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Towering yet self-critical figure in forestry inspired students

RONALD FRANCIS HATELEY ECOLOGIST, LECTURER 20-2-1948 - 24-8- 2011

RONALD FRANCIS HATELEY

ECOLOGIST, LECTURER

20-2-1948 - 24-8- 2011

RON Hateley, a gifted ecologist and inspirational communicator has died of a brain aneurysm in Ballarat, aged 63, almost a year after publication of his life's work, The Victorian Bush - its 'original and natural' condition.

Hateley grew up in tiny Kiata, a pub and some houses on the Western Highway, but with the Little Desert as his backyard.

Inspired by his park ranger father, Keith Hateley, OAM, an accomplished naturalist and anthropologist, the shy, easy-going 17-year-old left home in 1966 for the Victorian School of Forestry (VSF), unaware that its Creswick campus would play a big part in his life.

After diploma studies he was dux and a BSc in forestry at Melbourne University, he started postgraduate work in quantitative ecology. In 1976, he began lecturing in botany and ecology at the VSF, at the time still run by the Forests Commission Victoria. The extraordinarily informative notes on Australian forest types he distributed differed markedly from his own student days, when lectures more or less meant dictation, with the set-in-stone course reflecting European environments.

By then he had married Margaret Gorman, a midwife from Casterton. In 1978, the couple moved to Clunes, and quickly integrated into the community. Renovating their old cottage and enhancing its substantial grounds became their passion. His cottage garden was outstanding, with salvaged basalt and bricks used creatively among heritage trees, shrubs and herbs.

Hateley's children did the lifting for these projects because, in the late 1970s, a spinal injury caused by a fall from a bridge at St Georges Lake a decade earlier inevitably caught up with him. In his 30s, he faced premature retirement. However, he was able to return, albeit with increasing pain, to lecturing at Creswick, which became part of Melbourne University in 1980. But his injury deteriorated and became more severe over the past decade.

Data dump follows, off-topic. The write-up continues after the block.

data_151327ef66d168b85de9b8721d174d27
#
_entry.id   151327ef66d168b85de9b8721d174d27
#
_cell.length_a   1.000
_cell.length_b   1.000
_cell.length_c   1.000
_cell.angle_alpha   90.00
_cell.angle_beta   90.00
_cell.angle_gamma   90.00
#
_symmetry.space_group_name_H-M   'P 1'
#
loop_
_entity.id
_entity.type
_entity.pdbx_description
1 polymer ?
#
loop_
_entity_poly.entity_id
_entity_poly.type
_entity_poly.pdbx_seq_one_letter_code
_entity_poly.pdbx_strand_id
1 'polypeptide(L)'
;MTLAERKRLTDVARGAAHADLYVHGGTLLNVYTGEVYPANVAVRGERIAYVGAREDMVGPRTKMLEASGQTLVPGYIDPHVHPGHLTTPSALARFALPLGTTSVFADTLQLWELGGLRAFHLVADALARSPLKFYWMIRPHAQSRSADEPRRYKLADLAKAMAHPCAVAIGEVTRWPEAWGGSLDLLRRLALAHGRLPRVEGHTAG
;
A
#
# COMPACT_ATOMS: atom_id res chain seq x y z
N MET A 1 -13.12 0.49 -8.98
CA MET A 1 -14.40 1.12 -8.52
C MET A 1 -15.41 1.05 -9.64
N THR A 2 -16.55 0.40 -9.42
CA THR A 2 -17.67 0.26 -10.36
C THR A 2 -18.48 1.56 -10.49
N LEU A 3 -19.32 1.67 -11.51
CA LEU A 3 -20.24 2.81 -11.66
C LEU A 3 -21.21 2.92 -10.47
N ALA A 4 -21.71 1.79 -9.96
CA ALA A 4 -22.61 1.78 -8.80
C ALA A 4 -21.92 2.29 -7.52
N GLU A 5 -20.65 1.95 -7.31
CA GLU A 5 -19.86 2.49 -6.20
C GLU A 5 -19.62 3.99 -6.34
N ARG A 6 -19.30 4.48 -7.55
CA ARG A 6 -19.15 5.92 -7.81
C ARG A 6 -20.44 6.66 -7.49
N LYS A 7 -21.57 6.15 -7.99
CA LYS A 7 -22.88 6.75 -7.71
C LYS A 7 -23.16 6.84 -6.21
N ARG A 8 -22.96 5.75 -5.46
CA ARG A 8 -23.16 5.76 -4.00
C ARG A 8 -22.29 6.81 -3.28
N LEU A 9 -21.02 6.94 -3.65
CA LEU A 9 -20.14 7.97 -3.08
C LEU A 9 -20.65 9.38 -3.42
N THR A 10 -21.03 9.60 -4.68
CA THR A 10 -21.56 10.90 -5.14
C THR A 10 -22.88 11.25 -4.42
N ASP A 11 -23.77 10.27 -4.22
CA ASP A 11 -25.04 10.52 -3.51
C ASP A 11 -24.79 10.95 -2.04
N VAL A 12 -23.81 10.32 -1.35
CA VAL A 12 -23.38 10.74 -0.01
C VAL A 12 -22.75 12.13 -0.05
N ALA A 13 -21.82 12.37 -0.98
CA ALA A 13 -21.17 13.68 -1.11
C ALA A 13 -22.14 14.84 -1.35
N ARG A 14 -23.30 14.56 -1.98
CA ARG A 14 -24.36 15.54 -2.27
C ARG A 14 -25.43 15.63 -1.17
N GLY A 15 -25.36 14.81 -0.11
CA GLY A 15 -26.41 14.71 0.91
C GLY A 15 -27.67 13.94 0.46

Happily, Clunes proved a caring community, which Hateley loved unconditionally, with its friendships, book festival, bocce games, coffee shops, nearby bush and wetlands, squatting history, volunteer medical support and proximity to Creswick campus and its library and faculty. His prized sports car took him on afternoon rural drives.

A gifted communicator and winner of two university awards for teaching excellence, Hateley's trade would always be lecturing. His approach was to stimulate and motivate students, to generate a desire to learn rather than merely convey information.

Over a 30-year period he trained and inspired hundreds of students now working throughout Australian (and overseas) forestry and other arenas.

Community environmental groups often approached him for advice, and his great generosity earned him a joint Victorian Community and Local History award in 1999, the latter for his work in developing Creswick's La Gerche Walking Track, commemorating a pioneer forester of the late 1800s.

Hateley sought to better understand the complexities of interacting ecological factors over time, along the way developing high-quality teaching material and aids, as well as his own ideas about the influences of natural events and human activity on our forests.

He was a severe critic of his own work, declining publication or wider offerings of his work because of his unfounded view that it was not of deserving standard. His doctoral thesis in the 1970s went the same way.

Fortunately, The Victorian Bush emerged last year, possibly his greatest professional highlight. A mountain of work underpinned the book, but how would it be published? In this he was indebted to the late Alf Leslie, who provided years of intellectual rigour, and to Rob Youl, a forestry colleague who privately published the book. At the same time, Hateley, Youl, and fellow-lecturer Brian Fry were working on a history of forestry education in Victoria, published last year, the centenary of the VSF, as Circumspice.

The Victorian Bush represents Hateley's views on the factors affecting the landscapes before European settlement: drought, fire, wind, snow, ice, hail, frost and Aboriginal practices, with additional less widely recognised factors since then. The book is non-technical and reader-friendly, but it also challenges conventional wisdom. These challenges are based on scientific evidence and painstaking searches through the logs, journals, reports and diaries of early navigators, travellers, settlers and miners.

In the months after the book appeared, and the long drought broke, Creswick Creek flooded Clunes with a vengeance, more than once. Hateley realised that he had overlooked occasional major flooding and its effect on riparian vegetation, streambed profiles and the northern plains in general, and had started on a second edition.

His wife, Margaret, died in 2002, and he is survived by his children, Andrew, Rebecca and James, and a younger sister Rhonda and her family.


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